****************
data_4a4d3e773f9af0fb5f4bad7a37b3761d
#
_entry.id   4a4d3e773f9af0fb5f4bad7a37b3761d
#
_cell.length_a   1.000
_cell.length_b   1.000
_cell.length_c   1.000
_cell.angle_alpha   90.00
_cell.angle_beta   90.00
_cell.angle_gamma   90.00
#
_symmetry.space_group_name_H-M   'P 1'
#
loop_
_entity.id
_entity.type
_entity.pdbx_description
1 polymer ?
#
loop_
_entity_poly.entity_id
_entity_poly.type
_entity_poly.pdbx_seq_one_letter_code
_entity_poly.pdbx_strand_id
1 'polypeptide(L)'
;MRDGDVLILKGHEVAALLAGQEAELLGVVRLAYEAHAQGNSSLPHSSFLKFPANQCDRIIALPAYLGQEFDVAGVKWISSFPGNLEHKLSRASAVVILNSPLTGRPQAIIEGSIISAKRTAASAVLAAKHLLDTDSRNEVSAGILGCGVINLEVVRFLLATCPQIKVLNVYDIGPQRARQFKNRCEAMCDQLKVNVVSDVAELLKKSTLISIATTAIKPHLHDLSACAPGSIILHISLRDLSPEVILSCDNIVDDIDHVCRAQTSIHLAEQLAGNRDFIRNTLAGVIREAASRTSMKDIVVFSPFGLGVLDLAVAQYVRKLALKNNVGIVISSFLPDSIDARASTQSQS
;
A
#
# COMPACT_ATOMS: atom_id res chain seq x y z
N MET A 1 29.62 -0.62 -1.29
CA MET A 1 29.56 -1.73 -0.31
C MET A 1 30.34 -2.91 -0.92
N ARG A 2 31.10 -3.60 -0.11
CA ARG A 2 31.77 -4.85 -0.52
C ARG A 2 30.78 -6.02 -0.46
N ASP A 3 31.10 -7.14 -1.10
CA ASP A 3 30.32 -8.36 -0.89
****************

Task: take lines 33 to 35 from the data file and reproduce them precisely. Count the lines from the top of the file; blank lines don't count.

C MET A 1 30.34 -2.91 -0.92
N ARG A 2 31.10 -3.60 -0.11
CA ARG A 2 31.77 -4.85 -0.52